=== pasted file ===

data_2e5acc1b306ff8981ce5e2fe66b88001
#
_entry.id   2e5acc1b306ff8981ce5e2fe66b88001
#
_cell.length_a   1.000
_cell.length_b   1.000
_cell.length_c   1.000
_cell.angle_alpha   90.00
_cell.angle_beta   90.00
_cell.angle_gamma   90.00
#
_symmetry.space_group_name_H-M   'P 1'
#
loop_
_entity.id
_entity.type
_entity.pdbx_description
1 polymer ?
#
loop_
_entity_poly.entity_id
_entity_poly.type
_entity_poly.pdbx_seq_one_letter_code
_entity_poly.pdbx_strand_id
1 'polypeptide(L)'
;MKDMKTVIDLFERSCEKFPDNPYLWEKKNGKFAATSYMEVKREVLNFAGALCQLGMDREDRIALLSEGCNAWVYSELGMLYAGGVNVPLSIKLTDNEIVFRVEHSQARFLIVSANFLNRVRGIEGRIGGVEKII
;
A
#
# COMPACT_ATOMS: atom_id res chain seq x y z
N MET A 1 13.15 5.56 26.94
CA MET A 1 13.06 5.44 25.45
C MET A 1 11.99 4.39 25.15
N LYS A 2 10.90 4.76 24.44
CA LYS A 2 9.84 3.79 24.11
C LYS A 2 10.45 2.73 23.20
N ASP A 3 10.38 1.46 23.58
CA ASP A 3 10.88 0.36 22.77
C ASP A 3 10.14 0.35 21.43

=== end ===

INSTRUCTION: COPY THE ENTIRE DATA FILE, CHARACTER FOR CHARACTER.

data_2e5acc1b306ff8981ce5e2fe66b88001
#
_entry.id   2e5acc1b306ff8981ce5e2fe66b88001
#
_cell.length_a   1.000
_cell.length_b   1.000
_cell.length_c   1.000
_cell.angle_alpha   90.00
_cell.angle_beta   90.00
_cell.angle_gamma   90.00
#
_symmetry.space_group_name_H-M   'P 1'
#
loop_
_entity.id
_entity.type
_entity.pdbx_description
1 polymer ?
#
loop_
_entity_poly.entity_id
_entity_poly.type
_entity_poly.pdbx_seq_one_letter_code
_entity_poly.pdbx_strand_id
1 'polypeptide(L)'
;MKDMKTVIDLFERSCEKFPDNPYLWEKKNGKFAATSYMEVKREVLNFAGALCQLGMDREDRIALLSEGCNAWVYSELGMLYAGGVNVPLSIKLTDNEIVFRVEHSQARFLIVSANFLNRVRGIEGRIGGVEKII
;
A
#
# COMPACT_ATOMS: atom_id res chain seq x y z
N MET A 1 13.15 5.56 26.94
CA MET A 1 13.06 5.44 25.45
C MET A 1 11.99 4.39 25.15
N LYS A 2 10.90 4.76 24.44
CA LYS A 2 9.84 3.79 24.11
C LYS A 2 10.45 2.73 23.20
N ASP A 3 10.38 1.46 23.58
CA ASP A 3 10.88 0.36 22.77
C ASP A 3 10.14 0.35 21.43